Peggy’s possible new beau is between jobs, a status that also befalls Kenny Cosgrove once his father-in-law, Ed Baxter, decides to retire from Dow. Saddened that her father waited so long to enjoy a peaceful post-work existence, Cynthia badgers Ken to consider leaving Sterling Cooper and throwing himself into writing – reminding him that her nest egg is substantial enough to underwrite their family for quite some time. Surprisingly, Ken, who has no great love of the game, resists her suggestion, only to find that the new corporate overlords at McCann Erickson have a long memory. His departure years before with a lot of business for his return to Sterling Cooper upset them and now, with no need for Ken’s continued presence on the Dow account, they have no more need for him. Roger, who had promised in the midseason finale (circa July 1969) that he would be able to run the new Sterling Cooper subsidiary as he saw fit, was unable here (circa April 1970) to hold off the revenge firing. In a philosophical moment with Don, Ken sees the timing of events as a sign that he should heed Cynthia’s advice, although the betrayal that he feels burns him inside. And eventually, the cycle of revenge continues, as Ken appears to sacrifice what would be a happier life for a job at Dow (whose status in the war machine leaves him disdainful), where he will linger as a thorn in the side of Sterling Cooper – who will be forced to jump for him on command to keep the account.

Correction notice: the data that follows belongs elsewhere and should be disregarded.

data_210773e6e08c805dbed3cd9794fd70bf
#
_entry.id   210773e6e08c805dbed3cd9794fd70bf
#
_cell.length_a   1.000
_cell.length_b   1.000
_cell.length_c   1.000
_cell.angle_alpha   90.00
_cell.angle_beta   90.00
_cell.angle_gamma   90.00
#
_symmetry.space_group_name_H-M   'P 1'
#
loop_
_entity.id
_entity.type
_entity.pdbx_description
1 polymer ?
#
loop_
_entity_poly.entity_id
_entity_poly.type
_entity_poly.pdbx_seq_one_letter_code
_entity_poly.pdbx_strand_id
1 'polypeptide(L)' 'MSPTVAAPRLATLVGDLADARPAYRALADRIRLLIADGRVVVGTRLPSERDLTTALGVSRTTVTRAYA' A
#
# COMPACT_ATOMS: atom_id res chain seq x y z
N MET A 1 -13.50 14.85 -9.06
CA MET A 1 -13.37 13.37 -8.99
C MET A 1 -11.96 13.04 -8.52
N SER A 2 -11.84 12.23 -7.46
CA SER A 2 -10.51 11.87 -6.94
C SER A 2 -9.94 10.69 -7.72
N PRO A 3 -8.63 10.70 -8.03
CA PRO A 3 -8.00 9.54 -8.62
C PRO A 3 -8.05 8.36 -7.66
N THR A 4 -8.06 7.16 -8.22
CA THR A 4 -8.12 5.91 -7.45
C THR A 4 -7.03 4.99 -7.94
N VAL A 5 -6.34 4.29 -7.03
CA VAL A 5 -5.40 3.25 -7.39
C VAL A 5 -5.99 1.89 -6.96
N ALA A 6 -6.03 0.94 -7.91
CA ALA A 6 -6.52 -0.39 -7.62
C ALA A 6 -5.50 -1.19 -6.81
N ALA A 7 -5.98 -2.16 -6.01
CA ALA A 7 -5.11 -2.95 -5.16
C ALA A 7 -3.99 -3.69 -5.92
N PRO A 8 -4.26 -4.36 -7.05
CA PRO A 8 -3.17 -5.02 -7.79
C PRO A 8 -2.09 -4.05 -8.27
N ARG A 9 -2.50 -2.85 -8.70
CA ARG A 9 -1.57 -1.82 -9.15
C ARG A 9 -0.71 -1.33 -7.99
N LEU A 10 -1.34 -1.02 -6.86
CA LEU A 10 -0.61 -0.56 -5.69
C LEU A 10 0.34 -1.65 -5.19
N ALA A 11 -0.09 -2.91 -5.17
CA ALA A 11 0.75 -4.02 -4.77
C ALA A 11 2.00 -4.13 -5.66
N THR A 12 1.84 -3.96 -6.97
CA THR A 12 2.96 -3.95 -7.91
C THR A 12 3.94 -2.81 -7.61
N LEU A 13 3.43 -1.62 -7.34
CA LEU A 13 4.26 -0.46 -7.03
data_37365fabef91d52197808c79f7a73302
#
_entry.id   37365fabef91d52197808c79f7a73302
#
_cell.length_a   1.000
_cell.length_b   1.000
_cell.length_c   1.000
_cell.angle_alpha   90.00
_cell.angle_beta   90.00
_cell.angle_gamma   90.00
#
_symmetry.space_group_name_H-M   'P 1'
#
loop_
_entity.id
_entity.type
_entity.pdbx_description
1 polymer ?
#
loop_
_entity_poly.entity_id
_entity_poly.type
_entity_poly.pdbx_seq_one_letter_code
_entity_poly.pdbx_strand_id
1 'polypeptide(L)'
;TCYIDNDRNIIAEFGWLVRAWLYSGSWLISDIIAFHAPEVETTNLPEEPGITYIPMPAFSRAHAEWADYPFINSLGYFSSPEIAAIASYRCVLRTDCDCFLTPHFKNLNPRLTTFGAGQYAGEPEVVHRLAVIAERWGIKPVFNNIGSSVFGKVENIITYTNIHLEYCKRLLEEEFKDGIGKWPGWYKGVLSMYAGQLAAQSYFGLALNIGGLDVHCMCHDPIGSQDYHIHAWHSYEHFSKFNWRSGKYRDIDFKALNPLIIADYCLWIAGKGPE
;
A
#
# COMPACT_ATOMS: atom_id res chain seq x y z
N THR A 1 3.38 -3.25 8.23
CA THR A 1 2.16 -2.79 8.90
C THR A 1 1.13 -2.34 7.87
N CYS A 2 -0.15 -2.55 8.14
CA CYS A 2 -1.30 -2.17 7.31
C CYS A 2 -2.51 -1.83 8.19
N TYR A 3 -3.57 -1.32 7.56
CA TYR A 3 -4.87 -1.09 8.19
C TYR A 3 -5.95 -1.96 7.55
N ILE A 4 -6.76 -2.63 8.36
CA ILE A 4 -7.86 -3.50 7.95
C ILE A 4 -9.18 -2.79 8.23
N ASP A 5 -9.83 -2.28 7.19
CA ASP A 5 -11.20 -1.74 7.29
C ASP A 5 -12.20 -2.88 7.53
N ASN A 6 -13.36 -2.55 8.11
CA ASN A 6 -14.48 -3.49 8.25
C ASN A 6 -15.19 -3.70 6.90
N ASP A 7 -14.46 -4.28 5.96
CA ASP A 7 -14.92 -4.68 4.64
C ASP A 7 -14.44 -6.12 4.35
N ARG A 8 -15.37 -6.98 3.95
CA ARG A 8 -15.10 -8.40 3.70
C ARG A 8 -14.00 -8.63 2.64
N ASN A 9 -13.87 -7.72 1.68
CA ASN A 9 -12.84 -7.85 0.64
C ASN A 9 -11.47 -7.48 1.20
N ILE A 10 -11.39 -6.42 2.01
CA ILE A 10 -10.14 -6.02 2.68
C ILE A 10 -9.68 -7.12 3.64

Throughout all of this, Roger and Ted manage to rock some truly righteous ‘70s ‘staches and the firm seems to be running more efficiently than in the previous half-season – albeit with the increasing specter of being dominated by McCann Erickson. Between Sterling Cooper ending up – AGAIN – under the thumb of McCann Erickson like in the end of Season 3 and Don finding another excuse to backslide into personal excess, a cynic might argue that Weiner has engaged in Simpsons-like plot recycling to carry Mad Men down the final stretch. It’s entirely likely that we won’t know until the very end of the finale whether that is the case or not. Again, it’s one thing for him not to give us the ending that so many of us want. That is his right. But it’s all in the execution. Whether or not Don and the other characters make tangible progress in their lives, we need something more than the explanation that “these characters tend to take one step up and two steps back.” Matthew Weiner is an extremely intelligent and creative writer, so he’s clearly going somewhere with this. It’s going to be a wild trip to find out exactly where that is.